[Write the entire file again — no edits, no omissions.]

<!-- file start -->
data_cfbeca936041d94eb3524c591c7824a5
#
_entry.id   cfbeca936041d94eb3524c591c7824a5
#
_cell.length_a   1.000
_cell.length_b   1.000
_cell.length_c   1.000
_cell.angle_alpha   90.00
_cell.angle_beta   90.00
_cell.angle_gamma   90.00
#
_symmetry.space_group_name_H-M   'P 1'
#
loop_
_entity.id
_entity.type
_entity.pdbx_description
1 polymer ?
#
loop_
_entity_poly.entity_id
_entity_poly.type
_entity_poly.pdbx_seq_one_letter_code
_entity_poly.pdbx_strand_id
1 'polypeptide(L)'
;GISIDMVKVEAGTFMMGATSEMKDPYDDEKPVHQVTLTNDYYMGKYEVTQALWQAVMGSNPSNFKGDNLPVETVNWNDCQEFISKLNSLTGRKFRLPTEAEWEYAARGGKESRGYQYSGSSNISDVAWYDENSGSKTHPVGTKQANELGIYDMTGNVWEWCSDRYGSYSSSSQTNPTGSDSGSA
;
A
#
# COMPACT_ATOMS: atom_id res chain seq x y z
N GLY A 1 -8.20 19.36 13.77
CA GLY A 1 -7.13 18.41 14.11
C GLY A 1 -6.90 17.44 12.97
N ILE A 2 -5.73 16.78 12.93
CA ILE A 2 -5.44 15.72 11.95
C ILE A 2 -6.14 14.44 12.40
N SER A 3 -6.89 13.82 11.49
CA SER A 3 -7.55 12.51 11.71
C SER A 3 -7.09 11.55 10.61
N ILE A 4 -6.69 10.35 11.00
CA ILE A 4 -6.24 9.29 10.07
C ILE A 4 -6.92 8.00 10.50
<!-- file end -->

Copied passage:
data_cfbeca936041d94eb3524c591c7824a5
#
_entry.id   cfbeca936041d94eb3524c591c7824a5
#
_cell.length_a   1.000
_cell.length_b   1.000
_cell.length_c   1.000
_cell.angle_alpha   90.00
_cell.angle_beta   90.00
_cell.angle_gamma   90.00
#
_symmetry.space_group_name_H-M   'P 1'
#
loop_
_entity.id
_entity.type
_entity.pdbx_description
1 polymer ?
#
loop_
_entity_poly.entity_id
_entity_poly.type
_entity_poly.pdbx_seq_one_letter_code
_entity_poly.pdbx_strand_id
1 'polypeptide(L)'
;GISIDMVKVEAGTFMMGATSEMKDPYDDEKPVHQVTLTNDYYMGKYEVTQALWQAVMGSNPSNFKGDNLPVETVNWNDCQEFISKLNSLTGRKFRLPTEAEWEYAARGGKESRGYQYSGSSNISDVAWYDENSGSKTHPVGTKQANELGIYDMTGNVWEWCSDRYGSYSSSSQTNPTGSDSGSA
;
A
#
# COMPACT_ATOMS: atom_id res chain seq x y z
N GLY A 1 -8.20 19.36 13.77
CA GLY A 1 -7.13 18.41 14.11
C GLY A 1 -6.90 17.44 12.97
N ILE A 2 -5.73 16.78 12.93
CA ILE A 2 -5.44 15.72 11.95
C ILE A 2 -6.14 14.44 12.40
N SER A 3 -6.89 13.82 11.49
CA SER A 3 -7.55 12.51 11.71
C SER A 3 -7.09 11.55 10.61
N ILE A 4 -6.69 10.35 11.00
CA ILE A 4 -6.24 9.29 10.07
C ILE A 4 -6.92 8.00 10.50